Monthly Archives: February 2018

Cool the planet: drink tap water and eat less meat at dinner time


An article published today in BMC Public Health looks at the impact of adjustments to diet at specific moments of food consumption, to lower greenhouse gas (GHG) emissions and improve diet quality. The authors of the study have looked specifically at the Netherlands, where almost half of the GHG emissions of food consumption can be attributed to meat and dairy consumption. We take a closer look at this novel work below.


Higher cigarette taxes may increase use of chewing tobacco and cigars in adolescents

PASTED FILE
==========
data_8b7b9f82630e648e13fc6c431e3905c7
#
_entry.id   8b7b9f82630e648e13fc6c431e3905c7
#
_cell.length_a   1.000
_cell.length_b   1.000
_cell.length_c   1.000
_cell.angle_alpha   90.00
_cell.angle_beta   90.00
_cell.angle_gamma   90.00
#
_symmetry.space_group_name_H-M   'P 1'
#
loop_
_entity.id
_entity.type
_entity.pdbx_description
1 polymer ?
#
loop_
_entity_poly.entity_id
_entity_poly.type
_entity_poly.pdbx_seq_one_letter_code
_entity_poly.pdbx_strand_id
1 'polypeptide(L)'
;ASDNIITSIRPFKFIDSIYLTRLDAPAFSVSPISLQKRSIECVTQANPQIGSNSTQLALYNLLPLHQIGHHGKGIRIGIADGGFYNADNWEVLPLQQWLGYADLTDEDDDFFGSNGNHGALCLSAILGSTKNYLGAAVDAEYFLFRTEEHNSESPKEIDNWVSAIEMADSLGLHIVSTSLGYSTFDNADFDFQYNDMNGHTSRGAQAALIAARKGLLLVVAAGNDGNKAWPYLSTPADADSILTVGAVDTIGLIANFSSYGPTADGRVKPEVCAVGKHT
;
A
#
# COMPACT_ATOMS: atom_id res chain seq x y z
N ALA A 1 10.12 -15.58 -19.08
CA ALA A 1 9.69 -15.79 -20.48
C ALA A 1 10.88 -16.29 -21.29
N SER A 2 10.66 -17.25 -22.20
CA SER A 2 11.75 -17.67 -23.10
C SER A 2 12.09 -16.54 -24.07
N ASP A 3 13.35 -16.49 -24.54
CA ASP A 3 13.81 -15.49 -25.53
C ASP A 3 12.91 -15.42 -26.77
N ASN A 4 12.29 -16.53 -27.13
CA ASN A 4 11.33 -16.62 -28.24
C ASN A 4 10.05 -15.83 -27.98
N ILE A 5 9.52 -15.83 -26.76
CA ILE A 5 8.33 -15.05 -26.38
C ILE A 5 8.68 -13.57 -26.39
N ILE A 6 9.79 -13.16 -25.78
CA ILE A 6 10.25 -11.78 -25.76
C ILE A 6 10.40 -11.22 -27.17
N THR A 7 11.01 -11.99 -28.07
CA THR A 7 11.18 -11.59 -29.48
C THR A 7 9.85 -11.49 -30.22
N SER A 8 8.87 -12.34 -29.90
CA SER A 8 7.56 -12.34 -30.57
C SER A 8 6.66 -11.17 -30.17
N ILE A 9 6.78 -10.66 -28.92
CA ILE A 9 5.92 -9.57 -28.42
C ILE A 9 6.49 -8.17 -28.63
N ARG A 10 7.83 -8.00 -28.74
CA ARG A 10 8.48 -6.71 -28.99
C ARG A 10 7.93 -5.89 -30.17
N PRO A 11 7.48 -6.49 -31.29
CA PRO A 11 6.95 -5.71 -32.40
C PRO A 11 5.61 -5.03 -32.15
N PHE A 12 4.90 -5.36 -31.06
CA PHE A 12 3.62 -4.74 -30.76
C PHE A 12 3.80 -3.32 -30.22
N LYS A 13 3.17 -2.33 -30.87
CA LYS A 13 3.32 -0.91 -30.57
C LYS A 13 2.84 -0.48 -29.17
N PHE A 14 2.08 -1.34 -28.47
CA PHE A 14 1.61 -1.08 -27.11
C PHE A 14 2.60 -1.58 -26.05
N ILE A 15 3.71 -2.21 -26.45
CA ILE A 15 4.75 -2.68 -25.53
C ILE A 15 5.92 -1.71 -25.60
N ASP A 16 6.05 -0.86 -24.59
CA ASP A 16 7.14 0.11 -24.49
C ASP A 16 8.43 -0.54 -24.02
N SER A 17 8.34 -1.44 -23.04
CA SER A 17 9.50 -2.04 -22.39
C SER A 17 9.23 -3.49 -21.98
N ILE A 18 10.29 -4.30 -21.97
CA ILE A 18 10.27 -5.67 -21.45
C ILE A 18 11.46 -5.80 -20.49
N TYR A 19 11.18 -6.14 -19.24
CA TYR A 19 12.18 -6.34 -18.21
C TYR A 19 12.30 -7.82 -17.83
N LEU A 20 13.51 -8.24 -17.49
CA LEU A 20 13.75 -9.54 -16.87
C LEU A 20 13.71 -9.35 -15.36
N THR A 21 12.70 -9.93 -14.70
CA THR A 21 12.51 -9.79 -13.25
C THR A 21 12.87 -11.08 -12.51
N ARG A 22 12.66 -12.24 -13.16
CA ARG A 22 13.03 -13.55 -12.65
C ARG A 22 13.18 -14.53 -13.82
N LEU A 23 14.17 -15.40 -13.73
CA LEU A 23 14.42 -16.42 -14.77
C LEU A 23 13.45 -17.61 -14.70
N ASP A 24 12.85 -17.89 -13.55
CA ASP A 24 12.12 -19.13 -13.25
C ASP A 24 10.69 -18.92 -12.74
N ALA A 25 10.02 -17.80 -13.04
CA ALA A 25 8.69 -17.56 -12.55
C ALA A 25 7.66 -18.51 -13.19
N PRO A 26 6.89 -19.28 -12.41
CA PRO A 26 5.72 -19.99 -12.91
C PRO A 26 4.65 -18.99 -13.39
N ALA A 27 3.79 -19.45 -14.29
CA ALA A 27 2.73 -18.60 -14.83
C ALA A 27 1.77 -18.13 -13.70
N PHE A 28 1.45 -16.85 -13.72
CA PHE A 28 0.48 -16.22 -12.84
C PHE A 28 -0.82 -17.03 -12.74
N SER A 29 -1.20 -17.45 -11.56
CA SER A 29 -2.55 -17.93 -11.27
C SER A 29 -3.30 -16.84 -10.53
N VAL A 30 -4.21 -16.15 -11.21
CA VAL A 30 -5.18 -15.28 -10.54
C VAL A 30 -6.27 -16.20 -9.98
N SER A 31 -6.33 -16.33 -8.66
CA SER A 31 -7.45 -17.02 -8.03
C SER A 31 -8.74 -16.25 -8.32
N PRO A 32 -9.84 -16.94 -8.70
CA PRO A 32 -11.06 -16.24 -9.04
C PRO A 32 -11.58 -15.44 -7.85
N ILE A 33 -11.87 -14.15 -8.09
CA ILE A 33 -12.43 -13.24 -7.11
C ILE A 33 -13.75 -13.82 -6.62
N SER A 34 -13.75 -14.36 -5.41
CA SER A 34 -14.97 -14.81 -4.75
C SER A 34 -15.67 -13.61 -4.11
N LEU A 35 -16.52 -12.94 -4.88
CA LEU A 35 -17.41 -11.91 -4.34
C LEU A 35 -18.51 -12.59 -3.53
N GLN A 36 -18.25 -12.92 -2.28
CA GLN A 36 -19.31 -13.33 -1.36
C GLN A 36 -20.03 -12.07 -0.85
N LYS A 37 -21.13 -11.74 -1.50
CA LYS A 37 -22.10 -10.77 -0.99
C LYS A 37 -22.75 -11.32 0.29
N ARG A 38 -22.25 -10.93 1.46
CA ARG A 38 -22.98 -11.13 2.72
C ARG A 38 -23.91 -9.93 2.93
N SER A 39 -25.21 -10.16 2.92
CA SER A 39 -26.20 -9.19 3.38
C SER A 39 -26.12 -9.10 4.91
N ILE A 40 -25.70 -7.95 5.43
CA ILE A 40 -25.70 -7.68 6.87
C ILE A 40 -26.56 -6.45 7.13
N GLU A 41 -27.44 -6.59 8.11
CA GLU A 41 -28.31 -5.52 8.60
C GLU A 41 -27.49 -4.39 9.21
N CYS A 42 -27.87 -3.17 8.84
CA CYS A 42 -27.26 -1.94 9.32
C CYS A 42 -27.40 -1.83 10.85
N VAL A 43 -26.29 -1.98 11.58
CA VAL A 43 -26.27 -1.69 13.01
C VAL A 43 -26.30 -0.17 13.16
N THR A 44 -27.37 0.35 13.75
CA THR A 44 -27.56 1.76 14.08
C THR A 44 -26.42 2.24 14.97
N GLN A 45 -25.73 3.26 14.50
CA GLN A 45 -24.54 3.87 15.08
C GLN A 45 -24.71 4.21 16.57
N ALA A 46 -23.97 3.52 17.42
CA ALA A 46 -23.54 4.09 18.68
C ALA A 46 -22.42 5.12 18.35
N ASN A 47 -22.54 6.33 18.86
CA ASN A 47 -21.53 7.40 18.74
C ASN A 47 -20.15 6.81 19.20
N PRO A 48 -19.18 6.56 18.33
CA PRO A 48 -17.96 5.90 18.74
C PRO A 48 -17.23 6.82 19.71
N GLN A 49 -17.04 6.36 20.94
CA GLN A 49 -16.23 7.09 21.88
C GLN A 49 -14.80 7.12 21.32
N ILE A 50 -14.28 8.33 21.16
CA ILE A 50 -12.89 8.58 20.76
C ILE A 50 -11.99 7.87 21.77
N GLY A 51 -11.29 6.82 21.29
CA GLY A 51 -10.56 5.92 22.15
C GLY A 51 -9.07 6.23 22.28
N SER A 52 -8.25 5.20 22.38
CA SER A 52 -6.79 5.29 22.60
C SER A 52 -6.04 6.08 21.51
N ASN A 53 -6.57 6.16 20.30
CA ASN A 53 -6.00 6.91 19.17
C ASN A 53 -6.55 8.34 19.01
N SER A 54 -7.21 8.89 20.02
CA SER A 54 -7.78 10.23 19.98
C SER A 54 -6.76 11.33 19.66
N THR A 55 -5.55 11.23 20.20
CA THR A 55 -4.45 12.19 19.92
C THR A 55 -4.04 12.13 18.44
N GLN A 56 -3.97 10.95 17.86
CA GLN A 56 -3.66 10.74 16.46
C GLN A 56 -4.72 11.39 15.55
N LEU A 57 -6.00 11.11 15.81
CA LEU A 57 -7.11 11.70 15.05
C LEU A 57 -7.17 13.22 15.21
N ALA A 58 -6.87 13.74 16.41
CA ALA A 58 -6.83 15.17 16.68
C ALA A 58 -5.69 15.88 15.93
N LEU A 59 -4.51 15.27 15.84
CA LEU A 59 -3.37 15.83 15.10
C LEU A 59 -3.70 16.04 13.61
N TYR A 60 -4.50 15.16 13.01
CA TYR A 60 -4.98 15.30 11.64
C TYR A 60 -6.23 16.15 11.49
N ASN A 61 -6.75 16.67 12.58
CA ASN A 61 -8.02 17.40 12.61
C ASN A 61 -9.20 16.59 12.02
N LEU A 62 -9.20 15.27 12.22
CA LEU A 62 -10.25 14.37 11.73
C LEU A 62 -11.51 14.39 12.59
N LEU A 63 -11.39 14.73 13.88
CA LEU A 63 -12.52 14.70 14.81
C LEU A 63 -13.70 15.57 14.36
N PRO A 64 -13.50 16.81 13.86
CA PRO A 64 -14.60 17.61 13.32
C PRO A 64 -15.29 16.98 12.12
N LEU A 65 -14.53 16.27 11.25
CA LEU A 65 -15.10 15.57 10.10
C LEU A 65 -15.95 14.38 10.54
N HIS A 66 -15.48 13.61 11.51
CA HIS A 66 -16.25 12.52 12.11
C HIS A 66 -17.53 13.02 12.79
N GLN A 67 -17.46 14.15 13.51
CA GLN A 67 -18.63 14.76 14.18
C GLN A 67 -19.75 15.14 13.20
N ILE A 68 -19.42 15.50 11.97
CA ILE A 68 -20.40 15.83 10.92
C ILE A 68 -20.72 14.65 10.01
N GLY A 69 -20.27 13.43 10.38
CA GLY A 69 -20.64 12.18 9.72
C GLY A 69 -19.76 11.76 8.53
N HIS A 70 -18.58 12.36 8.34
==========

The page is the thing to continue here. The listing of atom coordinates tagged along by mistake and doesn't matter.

New research published in BMC Public Health finds that raising cigarette taxes to combat smoking may inadvertently increase the use of alternative tobacco products among adolescents. In this blog, lead author of the research, Summer Sherburne Hawkins, discusses this new study involving 499,381 adolescents from 36 US states and explains why policy makers need to be looking beyond cigarettes.


Facial attraction: red-fronted lemurs recognize photos of their own species


Species recognition, that is an animals ability to recognize a member of its own species, is essential for reproduction. The role of facial cues has been investigated for a number of non-human primates but not lemurs, until now. Here Dr Rakotonirina describes research published in BMC Evolutionary Biology that herself and her colleagues conducted on the role of facial cues for species recognition in the red-fronted lemur.